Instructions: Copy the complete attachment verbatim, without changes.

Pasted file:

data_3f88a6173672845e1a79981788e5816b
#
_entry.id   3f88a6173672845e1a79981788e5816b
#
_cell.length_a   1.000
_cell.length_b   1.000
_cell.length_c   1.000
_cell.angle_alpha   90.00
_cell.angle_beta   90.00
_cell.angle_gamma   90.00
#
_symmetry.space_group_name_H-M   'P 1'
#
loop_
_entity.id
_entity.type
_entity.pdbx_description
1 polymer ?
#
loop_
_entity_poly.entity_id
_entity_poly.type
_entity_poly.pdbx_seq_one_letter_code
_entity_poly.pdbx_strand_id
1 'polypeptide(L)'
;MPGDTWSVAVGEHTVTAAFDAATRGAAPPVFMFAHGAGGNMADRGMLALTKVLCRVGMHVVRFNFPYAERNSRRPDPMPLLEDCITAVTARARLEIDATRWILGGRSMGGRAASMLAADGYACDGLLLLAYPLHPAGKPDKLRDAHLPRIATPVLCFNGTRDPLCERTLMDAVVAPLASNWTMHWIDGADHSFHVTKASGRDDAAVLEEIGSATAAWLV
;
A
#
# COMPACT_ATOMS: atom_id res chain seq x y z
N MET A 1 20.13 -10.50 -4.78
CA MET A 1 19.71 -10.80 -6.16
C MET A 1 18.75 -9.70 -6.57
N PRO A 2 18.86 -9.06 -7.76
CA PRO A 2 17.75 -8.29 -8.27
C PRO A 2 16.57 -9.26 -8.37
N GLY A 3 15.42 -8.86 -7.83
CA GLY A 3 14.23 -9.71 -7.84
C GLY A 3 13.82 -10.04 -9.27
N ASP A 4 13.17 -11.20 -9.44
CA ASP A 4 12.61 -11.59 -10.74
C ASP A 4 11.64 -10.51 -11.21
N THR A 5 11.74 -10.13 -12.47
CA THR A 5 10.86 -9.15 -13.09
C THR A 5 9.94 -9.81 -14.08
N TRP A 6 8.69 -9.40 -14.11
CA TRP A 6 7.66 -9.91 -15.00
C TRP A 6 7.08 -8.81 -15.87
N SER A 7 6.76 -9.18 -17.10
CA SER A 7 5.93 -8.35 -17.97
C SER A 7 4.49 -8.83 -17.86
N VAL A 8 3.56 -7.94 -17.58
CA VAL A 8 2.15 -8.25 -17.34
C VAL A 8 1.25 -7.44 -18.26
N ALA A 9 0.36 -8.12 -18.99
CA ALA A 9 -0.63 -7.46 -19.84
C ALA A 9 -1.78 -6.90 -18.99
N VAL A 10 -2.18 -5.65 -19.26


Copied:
data_3f88a6173672845e1a79981788e5816b
#
_entry.id   3f88a6173672845e1a79981788e5816b
#
_cell.length_a   1.000
_cell.length_b   1.000
_cell.length_c   1.000
_cell.angle_alpha   90.00
_cell.angle_beta   90.00
_cell.angle_gamma   90.00
#
_symmetry.space_group_name_H-M   'P 1'
#
loop_
_entity.id
_entity.type
_entity.pdbx_description
1 polymer ?
#
loop_
_entity_poly.entity_id
_entity_poly.type
_entity_poly.pdbx_seq_one_letter_code
_entity_poly.pdbx_strand_id
1 'polypeptide(L)'
;MPGDTWSVAVGEHTVTAAFDAATRGAAPPVFMFAHGAGGNMADRGMLALTKVLCRVGMHVVRFNFPYAERNSRRPDPMPLLEDCITAVTARARLEIDATRWILGGRSMGGRAASMLAADGYACDGLLLLAYPLHPAGKPDKLRDAHLPRIATPVLCFNGTRDPLCERTLMDAVVAPLASNWTMHWIDGADHSFHVTKASGRDDAAVLEEIGSATAAWLV
;
A
#
# COMPACT_ATOMS: atom_id res chain seq x y z
N MET A 1 20.13 -10.50 -4.78
CA MET A 1 19.71 -10.80 -6.16
C MET A 1 18.75 -9.70 -6.57
N PRO A 2 18.86 -9.06 -7.76
CA PRO A 2 17.75 -8.29 -8.27
C PRO A 2 16.57 -9.26 -8.37
N GLY A 3 15.42 -8.86 -7.83
CA GLY A 3 14.23 -9.71 -7.84
C GLY A 3 13.82 -10.04 -9.27
N ASP A 4 13.17 -11.20 -9.44
CA ASP A 4 12.61 -11.59 -10.74
C ASP A 4 11.64 -10.51 -11.21
N THR A 5 11.74 -10.13 -12.47
CA THR A 5 10.86 -9.15 -13.09
C THR A 5 9.94 -9.81 -14.08
N TRP A 6 8.69 -9.40 -14.11
CA TRP A 6 7.66 -9.91 -15.00
C TRP A 6 7.08 -8.81 -15.87
N SER A 7 6.76 -9.18 -17.10
CA SER A 7 5.93 -8.35 -17.97
C SER A 7 4.49 -8.83 -17.86
N VAL A 8 3.56 -7.94 -17.58
CA VAL A 8 2.15 -8.25 -17.34
C VAL A 8 1.25 -7.44 -18.26
N ALA A 9 0.36 -8.12 -18.99
CA ALA A 9 -0.63 -7.46 -19.84
C ALA A 9 -1.78 -6.90 -18.99
N VAL A 10 -2.18 -5.65 -19.26